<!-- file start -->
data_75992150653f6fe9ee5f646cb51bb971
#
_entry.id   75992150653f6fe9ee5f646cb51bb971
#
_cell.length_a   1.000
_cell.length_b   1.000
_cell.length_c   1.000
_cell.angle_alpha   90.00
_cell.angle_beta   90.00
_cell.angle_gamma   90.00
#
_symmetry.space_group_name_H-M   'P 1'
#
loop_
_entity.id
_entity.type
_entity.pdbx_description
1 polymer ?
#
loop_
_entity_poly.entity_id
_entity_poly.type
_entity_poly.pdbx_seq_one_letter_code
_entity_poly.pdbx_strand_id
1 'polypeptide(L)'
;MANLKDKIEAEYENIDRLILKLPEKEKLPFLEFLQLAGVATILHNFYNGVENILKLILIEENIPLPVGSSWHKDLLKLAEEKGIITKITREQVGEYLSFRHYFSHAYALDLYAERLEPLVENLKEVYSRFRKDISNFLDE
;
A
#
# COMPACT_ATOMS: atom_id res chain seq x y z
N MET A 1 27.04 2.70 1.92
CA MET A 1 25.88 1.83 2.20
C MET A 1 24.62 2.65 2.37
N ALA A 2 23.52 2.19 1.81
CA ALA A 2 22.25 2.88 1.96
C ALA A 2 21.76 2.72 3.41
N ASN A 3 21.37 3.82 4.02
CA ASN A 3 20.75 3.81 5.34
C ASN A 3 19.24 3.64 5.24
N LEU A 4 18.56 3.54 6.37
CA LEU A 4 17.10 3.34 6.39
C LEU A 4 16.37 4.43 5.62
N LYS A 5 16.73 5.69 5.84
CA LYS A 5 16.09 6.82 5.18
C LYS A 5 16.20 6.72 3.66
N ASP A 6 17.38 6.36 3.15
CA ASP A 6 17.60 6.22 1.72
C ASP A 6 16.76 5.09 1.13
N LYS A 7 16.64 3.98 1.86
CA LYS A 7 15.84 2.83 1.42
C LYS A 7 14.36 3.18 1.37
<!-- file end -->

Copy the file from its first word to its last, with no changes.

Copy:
data_75992150653f6fe9ee5f646cb51bb971
#
_entry.id   75992150653f6fe9ee5f646cb51bb971
#
_cell.length_a   1.000
_cell.length_b   1.000
_cell.length_c   1.000
_cell.angle_alpha   90.00
_cell.angle_beta   90.00
_cell.angle_gamma   90.00
#
_symmetry.space_group_name_H-M   'P 1'
#
loop_
_entity.id
_entity.type
_entity.pdbx_description
1 polymer ?
#
loop_
_entity_poly.entity_id
_entity_poly.type
_entity_poly.pdbx_seq_one_letter_code
_entity_poly.pdbx_strand_id
1 'polypeptide(L)'
;MANLKDKIEAEYENIDRLILKLPEKEKLPFLEFLQLAGVATILHNFYNGVENILKLILIEENIPLPVGSSWHKDLLKLAEEKGIITKITREQVGEYLSFRHYFSHAYALDLYAERLEPLVENLKEVYSRFRKDISNFLDE
;
A
#
# COMPACT_ATOMS: atom_id res chain seq x y z
N MET A 1 27.04 2.70 1.92
CA MET A 1 25.88 1.83 2.20
C MET A 1 24.62 2.65 2.37
N ALA A 2 23.52 2.19 1.81
CA ALA A 2 22.25 2.88 1.96
C ALA A 2 21.76 2.72 3.41
N ASN A 3 21.37 3.82 4.02
CA ASN A 3 20.75 3.81 5.34
C ASN A 3 19.24 3.64 5.24
N LEU A 4 18.56 3.54 6.37
CA LEU A 4 17.10 3.34 6.39
C LEU A 4 16.37 4.43 5.62
N LYS A 5 16.73 5.69 5.84
CA LYS A 5 16.09 6.82 5.18
C LYS A 5 16.20 6.72 3.66
N ASP A 6 17.38 6.36 3.15
CA ASP A 6 17.60 6.22 1.72
C ASP A 6 16.76 5.09 1.13
N LYS A 7 16.64 3.98 1.86
CA LYS A 7 15.84 2.83 1.42
C LYS A 7 14.36 3.18 1.37